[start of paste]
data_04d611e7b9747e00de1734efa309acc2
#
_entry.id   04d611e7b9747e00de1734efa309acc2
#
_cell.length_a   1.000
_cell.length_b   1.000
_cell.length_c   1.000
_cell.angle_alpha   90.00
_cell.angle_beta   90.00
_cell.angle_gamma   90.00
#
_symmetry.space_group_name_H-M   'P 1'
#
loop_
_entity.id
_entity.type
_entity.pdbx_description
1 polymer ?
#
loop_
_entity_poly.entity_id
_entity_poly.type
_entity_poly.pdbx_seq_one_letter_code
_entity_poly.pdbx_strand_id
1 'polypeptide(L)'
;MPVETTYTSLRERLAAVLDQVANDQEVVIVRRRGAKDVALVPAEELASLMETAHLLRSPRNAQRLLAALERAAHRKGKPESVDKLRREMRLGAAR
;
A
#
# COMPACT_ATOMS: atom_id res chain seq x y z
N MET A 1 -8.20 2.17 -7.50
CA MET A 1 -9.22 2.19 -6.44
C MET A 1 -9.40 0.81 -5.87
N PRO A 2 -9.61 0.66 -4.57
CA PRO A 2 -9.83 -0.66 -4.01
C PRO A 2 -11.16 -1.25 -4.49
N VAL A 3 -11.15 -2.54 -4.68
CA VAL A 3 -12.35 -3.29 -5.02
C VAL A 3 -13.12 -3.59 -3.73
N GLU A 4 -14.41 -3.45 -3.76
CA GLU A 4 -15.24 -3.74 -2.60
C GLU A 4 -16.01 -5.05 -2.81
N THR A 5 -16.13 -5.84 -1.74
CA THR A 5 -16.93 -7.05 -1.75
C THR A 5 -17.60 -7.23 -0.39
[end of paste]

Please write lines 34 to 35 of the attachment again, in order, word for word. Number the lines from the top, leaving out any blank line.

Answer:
N PRO A 2 -9.61 0.66 -4.57
CA PRO A 2 -9.83 -0.66 -4.01